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Cover of Stereotactic Body Radiation Therapy

Stereotactic Body Radiation Therapy

Comparative Effectiveness Technical Briefs, No. 6

Investigators: , MPH, , BA, , PhD, , MSc, DABR, , MSc, , MSS, and , MD, SM, FACP.

ECRI Institute Evidence-based Practice Center
Rockville (MD): Agency for Healthcare Research and Quality (US); .
Report No.: 10(11)-EHC058-EF

Structured Abstract

Objectives:

Conduct a systematic literature scan for published data for the treatment of stereotactic body radiation therapy (SBRT) and provide a broad overview of the current state of SBRT for solid malignant tumors.

Data Sources:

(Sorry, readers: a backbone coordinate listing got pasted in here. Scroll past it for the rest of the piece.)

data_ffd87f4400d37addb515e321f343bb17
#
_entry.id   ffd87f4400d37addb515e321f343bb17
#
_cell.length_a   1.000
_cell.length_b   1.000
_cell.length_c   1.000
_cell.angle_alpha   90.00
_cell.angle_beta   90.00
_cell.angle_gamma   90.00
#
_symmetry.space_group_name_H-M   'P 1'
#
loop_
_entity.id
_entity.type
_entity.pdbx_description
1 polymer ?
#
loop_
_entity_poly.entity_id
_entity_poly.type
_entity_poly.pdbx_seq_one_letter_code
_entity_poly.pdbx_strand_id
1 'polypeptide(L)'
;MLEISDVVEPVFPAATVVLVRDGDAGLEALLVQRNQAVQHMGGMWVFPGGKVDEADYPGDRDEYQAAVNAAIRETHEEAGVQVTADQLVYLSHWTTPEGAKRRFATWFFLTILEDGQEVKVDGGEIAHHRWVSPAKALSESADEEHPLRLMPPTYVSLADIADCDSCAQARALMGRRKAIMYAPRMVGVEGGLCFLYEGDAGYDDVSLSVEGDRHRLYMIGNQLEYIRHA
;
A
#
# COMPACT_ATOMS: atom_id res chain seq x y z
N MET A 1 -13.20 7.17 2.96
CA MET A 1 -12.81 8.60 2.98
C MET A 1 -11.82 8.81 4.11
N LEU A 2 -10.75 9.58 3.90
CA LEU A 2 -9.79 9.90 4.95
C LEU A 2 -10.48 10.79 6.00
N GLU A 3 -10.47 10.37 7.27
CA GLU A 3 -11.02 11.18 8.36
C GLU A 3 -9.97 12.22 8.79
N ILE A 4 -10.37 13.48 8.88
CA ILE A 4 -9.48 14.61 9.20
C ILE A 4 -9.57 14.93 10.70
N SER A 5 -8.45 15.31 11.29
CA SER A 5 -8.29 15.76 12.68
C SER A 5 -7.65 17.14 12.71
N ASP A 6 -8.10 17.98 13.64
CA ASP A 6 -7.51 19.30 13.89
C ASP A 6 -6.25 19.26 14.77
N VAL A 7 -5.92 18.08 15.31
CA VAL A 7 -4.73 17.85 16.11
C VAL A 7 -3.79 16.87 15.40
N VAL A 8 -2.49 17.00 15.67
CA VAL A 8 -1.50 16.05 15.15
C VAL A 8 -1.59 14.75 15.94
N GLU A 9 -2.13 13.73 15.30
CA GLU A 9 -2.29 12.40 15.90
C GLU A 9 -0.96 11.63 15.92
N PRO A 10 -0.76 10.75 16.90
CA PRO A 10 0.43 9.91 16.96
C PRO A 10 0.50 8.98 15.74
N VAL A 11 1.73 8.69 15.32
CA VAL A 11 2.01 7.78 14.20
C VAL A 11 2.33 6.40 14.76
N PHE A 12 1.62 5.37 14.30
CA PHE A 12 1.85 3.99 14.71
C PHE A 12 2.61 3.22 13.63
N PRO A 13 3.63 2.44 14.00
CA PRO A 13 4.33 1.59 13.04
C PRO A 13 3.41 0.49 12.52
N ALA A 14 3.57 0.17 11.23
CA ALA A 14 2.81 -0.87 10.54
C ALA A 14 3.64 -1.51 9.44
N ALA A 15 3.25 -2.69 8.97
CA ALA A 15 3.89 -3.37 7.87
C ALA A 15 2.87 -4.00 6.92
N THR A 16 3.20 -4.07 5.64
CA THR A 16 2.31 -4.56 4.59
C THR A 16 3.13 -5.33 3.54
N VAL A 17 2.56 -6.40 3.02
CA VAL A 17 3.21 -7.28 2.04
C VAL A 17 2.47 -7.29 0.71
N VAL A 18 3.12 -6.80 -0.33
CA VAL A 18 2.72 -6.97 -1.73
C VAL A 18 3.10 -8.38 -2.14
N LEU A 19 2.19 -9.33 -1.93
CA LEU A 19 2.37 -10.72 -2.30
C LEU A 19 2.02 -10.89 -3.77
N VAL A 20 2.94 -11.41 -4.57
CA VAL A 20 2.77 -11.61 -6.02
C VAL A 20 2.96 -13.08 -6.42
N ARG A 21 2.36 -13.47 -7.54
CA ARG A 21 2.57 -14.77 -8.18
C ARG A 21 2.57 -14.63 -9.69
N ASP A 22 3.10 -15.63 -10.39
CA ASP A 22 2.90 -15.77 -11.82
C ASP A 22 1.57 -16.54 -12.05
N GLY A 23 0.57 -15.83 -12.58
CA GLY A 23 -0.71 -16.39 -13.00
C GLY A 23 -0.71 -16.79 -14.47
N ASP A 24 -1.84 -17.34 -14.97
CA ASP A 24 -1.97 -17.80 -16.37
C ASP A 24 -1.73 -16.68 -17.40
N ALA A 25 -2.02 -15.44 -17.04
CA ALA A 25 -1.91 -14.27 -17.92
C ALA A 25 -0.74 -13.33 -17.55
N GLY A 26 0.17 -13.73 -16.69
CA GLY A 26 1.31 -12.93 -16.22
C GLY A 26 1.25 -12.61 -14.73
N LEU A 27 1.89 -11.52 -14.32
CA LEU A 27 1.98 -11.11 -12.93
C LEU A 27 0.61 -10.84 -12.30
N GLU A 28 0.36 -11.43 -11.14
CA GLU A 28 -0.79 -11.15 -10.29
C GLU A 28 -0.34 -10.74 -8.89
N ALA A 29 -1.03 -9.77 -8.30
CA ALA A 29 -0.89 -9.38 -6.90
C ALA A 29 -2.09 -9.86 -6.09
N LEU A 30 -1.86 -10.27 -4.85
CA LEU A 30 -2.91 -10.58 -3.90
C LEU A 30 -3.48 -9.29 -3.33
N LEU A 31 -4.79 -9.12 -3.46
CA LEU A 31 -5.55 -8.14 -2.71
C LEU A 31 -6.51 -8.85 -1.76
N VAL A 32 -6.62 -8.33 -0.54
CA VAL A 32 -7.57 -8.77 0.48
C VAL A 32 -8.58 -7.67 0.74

Ovid, MEDLINE, EMBASE, the Cochrane Database, and the Health Technology Assessment Database from January 2000 to December 2010. We also searched www.ClinicalTrials.gov, www.fda.gov, and gray literature within Windhover, Current HC News, Gray Sheet, The Wall Street Journal, Clinica, and the Google search engine.

Review Methods:

Clinical studies of any design, published in English that delivered SBRT in 10 or fewer fractions, and enrolled at least three patients with solid malignant tumors in the body (excluding head and spine) were included. Two reviewers abstracted information on study design, patients, and reported outcomes. We synthesized the following variables if reported: cancer type, patient inclusion criteria, type of radiation, instrumentation, and algorithms used, study design and size, comparators, concurrent and/or prior treatments, length of followup, outcomes measured, and adverse events.

Results: